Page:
Lock­down hits SA youth

Sur­vey re­veals salary cuts and in­creas­ing anx­i­ety about job se­cu­rity

Cape Argus - - METRO - MTHUTHUZEL­I NTSEKU mthuthuzel­i.ntseku@inl.co.za

A SUR­VEY by the Youth Em­ploy­ment Ser­vices (YES) re­vealed that 43% of youth em­ployed over the past 12 months were earn­ing less than what they earned be­fore the Covid-19 cri­sis.

Many re­spon­dents said their in­come was cut by over half since the out­break of the pan­demic in March.

The sur­vey fur­ther re­vealed that job se­cu­rity was among their main con­cerns and that they were un­sure about keep­ing their jobs dur­ing lock­down.

YES chief ex­ec­u­tive Tesh­mia Is­mail-Sav­ille said some of the eco­nomic find­ings of the sur­vey were fright­en­ing.

“About 85% were us­ing their salaries to sup­port more ex­tended fam­i­lies, neigh­bours and friends, while over 40% had fam­ily mem­bers who had lost jobs and were not sure whether they would get them back. “These youths’ jobs and salaries were im­por­tant in their house­holds,” she said.

Of the youth sur­veyed, two out of three said they were de­pressed and over 67% said they were highly anx­ious about their sit­u­a­tion.

“We al­ways look at the eco­nom­ics of the sit­u­a­tion but the per­son’s mind­set in the work world is as im­por­tant. When you have mil­lions of youths who are sad and de­pressed, this has an im­por­tant im­pact on our so­ci­ety.

“We have seen with cor­po­rate SA and with many of our em­ploy­ees that there is a lot of ex­haus­tion and anx­i­ety com­ing in,” said Is­mail-Sav­ille.

A sim­i­lar sur­vey con­ducted by Lucha Lu­nako from the Bertha Cen­tre for So­cial In­no­va­tion and En­trepreneur­ship found that many young peo­ple had had to bor­row money to survive, with a sig­nif­i­cant num­ber plunged deeper into un­em­ploy­ment.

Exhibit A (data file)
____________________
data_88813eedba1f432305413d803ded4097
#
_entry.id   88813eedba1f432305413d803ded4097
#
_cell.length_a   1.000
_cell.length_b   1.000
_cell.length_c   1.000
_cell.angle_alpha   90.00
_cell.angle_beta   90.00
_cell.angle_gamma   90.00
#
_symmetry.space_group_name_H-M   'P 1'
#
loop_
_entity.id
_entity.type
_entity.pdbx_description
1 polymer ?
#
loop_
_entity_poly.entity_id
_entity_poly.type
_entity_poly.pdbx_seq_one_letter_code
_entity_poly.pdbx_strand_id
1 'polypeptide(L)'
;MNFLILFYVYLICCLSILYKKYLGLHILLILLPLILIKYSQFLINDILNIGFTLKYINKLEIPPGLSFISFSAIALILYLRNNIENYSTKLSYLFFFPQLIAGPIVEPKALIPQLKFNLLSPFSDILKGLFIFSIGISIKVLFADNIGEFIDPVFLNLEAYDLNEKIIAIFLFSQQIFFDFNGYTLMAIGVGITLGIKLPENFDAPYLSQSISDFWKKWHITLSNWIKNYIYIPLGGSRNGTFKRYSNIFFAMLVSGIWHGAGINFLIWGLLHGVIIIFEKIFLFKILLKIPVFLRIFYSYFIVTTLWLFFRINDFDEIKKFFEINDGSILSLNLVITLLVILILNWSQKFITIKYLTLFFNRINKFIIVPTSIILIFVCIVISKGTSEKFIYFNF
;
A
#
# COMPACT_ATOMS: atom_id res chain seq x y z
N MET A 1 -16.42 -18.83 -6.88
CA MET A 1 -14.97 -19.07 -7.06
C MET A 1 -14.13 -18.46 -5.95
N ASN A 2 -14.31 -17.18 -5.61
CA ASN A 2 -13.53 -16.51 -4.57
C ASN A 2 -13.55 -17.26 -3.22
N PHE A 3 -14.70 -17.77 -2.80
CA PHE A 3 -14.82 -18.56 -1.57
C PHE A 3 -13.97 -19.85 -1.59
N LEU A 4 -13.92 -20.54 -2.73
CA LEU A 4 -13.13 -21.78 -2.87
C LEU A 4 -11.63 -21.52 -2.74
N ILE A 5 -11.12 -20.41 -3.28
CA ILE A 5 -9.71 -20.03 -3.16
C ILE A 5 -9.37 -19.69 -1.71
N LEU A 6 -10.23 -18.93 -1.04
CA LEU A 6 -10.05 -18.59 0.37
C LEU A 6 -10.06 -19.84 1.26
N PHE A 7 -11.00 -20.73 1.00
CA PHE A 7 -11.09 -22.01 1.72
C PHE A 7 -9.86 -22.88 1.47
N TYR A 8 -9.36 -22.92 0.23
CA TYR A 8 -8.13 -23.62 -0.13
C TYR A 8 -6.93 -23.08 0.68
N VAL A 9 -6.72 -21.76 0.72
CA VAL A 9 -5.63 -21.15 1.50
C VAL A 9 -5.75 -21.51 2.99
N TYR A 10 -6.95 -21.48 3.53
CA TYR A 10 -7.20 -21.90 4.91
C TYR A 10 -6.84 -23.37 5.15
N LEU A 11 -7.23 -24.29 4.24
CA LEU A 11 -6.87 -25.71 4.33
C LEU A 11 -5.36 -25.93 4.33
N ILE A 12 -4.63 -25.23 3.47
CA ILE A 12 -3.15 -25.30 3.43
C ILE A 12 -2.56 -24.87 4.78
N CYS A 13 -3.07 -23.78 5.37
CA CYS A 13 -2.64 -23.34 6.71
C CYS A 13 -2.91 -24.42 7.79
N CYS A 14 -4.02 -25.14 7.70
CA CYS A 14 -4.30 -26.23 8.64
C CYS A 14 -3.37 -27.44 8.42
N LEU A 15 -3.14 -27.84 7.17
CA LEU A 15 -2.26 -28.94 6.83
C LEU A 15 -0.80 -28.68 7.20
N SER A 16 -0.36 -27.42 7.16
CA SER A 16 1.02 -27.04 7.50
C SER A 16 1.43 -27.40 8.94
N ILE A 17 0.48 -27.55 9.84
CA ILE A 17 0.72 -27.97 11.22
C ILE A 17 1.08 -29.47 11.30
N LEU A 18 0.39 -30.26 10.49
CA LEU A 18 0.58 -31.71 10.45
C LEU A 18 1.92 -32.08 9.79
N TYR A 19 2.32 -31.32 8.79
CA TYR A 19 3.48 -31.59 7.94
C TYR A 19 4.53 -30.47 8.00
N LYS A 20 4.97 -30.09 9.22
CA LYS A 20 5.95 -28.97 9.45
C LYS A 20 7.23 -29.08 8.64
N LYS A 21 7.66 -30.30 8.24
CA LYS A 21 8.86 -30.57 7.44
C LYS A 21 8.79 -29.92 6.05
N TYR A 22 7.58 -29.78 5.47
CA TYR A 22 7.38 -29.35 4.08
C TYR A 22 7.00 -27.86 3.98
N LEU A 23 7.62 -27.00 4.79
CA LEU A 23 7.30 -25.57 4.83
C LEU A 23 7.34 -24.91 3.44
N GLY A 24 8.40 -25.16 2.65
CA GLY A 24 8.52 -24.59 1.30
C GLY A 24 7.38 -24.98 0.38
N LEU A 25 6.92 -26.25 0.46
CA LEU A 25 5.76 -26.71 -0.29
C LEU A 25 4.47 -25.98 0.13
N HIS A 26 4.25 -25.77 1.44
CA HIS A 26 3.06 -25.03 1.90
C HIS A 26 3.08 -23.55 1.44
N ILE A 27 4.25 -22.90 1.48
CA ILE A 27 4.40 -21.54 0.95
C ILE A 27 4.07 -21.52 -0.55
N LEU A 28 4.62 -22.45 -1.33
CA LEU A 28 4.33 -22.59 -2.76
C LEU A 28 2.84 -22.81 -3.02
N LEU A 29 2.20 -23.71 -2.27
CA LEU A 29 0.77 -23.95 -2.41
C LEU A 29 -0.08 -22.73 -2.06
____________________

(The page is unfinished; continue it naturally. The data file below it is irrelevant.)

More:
About 30% of young peo­ple said they had lost money be­cause of the lock­down with 28% ad­mit­ting to hav­ing bor­rowed money as a re­sult, putting them deeper into debt.

A to­tal of 32% said their fi­nances had been im­pacted be­cause they could not go out to look for work.

Lucha Lu­nako co-founder Alana Bond said this re­vealed that many young peo­ple were ex­pe­ri­enc­ing more fi­nan­cial chal­lenges. There was a need to ac­knowl­edge that young peo­ple were fac­ing a dis­pro­por­tion­ately more un­cer­tain fu­ture than those who had had the time to develop skills and start their ca­reers.

Bertha Cen­tre di­rec­tor Solange Rosa said the sur­vey was of sig­nif­i­cance as it re­vealed how the virus was im­pact­ing South African youth, an ex­tremely vul­ner­a­ble seg­ment of the pop­u­la­tion.

She said the pan­demic had ag­gra­vated a youth un­em­ploy­ment cri­sis that has hit the coun­try hard.

Is­mail-Sav­ille said dur­ing the lock­down there was a huge drop in regis­tra­tion by com­pa­nies, pre­vent­ing young peo­ple from gain­ing ex­pe­ri­ence over a 12-month pe­riod. How­ever, com­pa­nies were now in­ter­ested in em­ploy­ing young peo­ple again.

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